The writer was an avid traveler.
Most people when mentioning the name Jack London recalls that he was a popular American writer, author of about 50 books, including a favorite from childhood “call of the wild” and “White Fang.” Others may remember that he was a traveler and public figure.
However, hardly anyone knows that Jack London was also extremely productive photographer. Over a lifetime, he made about 12 thousand pictures: piping frames the life of the homeless in the East end (East of London), the images of the Russo-Japanese war, where he was on assignment for the Hearst Syndicate, portraits of natives from the Islands of the South Pacific, and images of the devastation after the terrible earthquake in San Francisco.
In his work Jack London showed the power of perception and bared his sense of compassion, respect and love for man. Until 2010, most of the photos of the writer remained unpublished until it was published photobook with 200 staff. Its authors are the Genie of rizman Campbell (Jeanne Campbell Reesman), Sara es. Hodson (Sara S. Hodson) and Philip Adam (Philip Adam).
Jack London lived in an era when photography first began to be used as a new way to cover news. Eagle-eyed London recorded historical moments in the faces and bodies of people who lived at the time.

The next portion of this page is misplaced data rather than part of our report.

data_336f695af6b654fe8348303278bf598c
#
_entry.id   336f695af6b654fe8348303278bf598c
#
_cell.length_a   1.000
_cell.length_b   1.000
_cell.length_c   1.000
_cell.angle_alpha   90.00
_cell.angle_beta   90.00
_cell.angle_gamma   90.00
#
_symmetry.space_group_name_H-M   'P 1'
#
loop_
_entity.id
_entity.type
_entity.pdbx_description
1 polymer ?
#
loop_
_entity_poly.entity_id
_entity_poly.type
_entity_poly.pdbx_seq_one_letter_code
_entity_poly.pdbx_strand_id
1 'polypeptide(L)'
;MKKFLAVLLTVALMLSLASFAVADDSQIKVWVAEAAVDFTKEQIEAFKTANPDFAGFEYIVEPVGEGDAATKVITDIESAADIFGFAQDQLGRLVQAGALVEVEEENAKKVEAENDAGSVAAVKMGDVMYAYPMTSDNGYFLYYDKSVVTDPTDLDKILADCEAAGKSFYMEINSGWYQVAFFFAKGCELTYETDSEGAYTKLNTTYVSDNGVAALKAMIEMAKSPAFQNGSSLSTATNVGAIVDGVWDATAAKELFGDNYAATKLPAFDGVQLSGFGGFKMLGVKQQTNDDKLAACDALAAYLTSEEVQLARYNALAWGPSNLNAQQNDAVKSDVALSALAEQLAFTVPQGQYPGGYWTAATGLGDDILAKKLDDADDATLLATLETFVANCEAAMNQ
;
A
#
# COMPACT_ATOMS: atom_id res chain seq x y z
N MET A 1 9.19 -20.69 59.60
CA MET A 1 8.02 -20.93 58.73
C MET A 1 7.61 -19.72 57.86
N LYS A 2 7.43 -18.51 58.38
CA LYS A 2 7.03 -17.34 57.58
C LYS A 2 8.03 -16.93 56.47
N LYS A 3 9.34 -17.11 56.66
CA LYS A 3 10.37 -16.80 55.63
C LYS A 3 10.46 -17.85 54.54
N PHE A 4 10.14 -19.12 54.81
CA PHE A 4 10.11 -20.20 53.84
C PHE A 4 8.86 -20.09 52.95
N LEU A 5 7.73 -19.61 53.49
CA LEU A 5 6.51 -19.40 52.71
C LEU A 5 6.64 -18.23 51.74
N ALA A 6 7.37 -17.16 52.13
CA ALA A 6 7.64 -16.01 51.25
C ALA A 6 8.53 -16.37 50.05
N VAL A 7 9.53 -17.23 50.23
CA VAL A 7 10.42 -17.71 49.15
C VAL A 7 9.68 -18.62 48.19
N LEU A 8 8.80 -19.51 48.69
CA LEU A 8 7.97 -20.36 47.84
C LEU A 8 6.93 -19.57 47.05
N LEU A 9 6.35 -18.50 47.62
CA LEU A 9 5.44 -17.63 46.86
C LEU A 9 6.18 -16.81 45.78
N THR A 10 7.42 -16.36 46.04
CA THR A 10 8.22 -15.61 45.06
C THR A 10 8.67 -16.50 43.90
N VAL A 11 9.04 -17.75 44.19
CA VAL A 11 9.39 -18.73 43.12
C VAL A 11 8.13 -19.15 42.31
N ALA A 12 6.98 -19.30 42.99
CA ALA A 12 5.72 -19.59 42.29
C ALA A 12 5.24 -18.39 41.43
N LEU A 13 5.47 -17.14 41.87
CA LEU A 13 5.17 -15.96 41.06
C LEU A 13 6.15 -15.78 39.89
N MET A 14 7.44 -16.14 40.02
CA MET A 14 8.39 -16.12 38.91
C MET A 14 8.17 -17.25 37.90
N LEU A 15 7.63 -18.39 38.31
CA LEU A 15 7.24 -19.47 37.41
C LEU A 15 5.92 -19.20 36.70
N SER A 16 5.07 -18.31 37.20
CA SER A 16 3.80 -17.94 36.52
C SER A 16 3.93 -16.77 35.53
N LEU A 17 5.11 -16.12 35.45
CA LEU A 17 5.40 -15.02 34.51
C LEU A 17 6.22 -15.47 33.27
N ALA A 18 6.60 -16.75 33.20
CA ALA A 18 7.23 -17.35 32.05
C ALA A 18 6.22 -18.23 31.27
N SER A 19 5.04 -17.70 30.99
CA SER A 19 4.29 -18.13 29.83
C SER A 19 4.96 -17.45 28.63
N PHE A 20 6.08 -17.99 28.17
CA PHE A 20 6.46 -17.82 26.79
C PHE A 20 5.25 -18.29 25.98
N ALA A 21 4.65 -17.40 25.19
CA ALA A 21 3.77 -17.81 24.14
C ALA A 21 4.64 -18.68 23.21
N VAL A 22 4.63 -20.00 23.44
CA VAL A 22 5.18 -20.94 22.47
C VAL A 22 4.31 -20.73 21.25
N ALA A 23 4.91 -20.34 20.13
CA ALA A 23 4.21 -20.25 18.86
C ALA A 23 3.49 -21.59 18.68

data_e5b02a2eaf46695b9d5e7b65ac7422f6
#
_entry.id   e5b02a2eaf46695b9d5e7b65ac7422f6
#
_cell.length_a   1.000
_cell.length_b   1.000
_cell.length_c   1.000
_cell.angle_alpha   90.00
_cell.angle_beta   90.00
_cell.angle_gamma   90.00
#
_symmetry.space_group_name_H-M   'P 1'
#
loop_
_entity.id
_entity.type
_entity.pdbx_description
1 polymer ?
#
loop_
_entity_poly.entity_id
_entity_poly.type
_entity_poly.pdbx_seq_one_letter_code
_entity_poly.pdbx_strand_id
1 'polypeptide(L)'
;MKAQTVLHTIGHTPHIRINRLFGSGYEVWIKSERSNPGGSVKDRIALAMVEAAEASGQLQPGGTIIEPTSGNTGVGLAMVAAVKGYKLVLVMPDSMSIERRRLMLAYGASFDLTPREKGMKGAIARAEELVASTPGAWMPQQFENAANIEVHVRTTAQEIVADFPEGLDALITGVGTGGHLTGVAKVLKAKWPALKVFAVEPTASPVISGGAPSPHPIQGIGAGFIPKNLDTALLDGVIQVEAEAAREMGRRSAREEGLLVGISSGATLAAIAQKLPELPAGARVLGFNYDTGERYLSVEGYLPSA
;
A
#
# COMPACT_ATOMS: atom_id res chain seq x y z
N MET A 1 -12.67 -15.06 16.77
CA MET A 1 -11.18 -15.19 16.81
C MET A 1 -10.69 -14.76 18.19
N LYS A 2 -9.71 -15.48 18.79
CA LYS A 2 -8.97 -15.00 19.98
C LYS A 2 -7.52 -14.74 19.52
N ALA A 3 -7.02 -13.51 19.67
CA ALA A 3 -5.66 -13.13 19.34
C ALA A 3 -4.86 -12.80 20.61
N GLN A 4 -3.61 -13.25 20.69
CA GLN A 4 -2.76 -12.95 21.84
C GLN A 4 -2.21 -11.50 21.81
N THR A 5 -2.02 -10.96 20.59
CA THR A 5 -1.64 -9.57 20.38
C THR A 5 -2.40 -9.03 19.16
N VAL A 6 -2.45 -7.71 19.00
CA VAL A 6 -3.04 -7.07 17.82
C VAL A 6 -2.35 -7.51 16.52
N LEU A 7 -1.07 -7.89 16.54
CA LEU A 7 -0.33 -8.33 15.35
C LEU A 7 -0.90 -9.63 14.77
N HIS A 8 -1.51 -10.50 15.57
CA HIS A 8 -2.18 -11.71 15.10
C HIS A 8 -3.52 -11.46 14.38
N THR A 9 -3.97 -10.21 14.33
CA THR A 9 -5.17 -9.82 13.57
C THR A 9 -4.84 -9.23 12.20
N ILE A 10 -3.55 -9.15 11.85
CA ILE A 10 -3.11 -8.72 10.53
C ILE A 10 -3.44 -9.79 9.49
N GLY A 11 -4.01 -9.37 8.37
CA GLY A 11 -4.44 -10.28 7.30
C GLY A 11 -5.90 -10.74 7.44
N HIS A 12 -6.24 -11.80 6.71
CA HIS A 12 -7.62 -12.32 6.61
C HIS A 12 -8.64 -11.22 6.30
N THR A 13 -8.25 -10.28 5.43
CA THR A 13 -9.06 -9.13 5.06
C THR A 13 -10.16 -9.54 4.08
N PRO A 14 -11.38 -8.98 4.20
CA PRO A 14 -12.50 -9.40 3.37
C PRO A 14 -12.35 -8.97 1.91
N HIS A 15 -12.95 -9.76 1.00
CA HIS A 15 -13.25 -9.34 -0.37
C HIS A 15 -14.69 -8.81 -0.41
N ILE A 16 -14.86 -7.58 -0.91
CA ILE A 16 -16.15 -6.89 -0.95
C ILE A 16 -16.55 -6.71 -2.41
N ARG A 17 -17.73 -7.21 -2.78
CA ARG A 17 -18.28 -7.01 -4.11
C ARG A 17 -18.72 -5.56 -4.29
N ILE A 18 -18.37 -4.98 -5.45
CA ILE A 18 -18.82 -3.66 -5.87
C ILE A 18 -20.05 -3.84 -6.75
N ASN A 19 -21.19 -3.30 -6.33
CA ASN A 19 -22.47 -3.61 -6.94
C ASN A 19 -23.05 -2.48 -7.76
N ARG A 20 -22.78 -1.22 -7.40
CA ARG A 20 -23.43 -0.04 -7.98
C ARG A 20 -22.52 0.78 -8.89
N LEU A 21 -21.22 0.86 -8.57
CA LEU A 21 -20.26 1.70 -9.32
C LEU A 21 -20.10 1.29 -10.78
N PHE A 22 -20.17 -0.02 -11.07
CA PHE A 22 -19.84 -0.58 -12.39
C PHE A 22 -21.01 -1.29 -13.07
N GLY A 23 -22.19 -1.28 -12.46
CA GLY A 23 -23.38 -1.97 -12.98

Residents of the infamous quarter Whitechapel, where the murders attributed to Jack the Ripper.
The men sleep on the Thames embankment, London, 1902.
Homeless women sleeping in the garden, Spitalfields, London, 1902.
In London Sunday morning of the men who received the tickets, lining up for free Breakfast from the charity organization “salvation Army”, 1902.
A police officer checks the sleeping man at the newspaper Truth, London, 1902.
Jack London delay the Japanese military in Korea, 1904.
Assessment of damage in Santa Rosa after the earthquake, California, 1906.
Destroyed by an earthquake Kearny street, San Francisco, 1906.
After the earthquake, San Francisco 1906.
San Francisco, 1906.
The natives of Nuku Hiva, the largest island in the archipelago of the Marquesas Islands, 1907.
A small family of Korean refugees hiding from the Japanese army, Korea, 1904.
The passengers of the ship S. S. Siberia sail to Japan. 1904.
American traveler and filmmaker Martin Johnson posing with a resident of the Solomon Islands. Johnson was part of the crew of the “Snark” (the ship of Jack London, where he traveled the South Pacific ocean). Guadalcanal, 1908.
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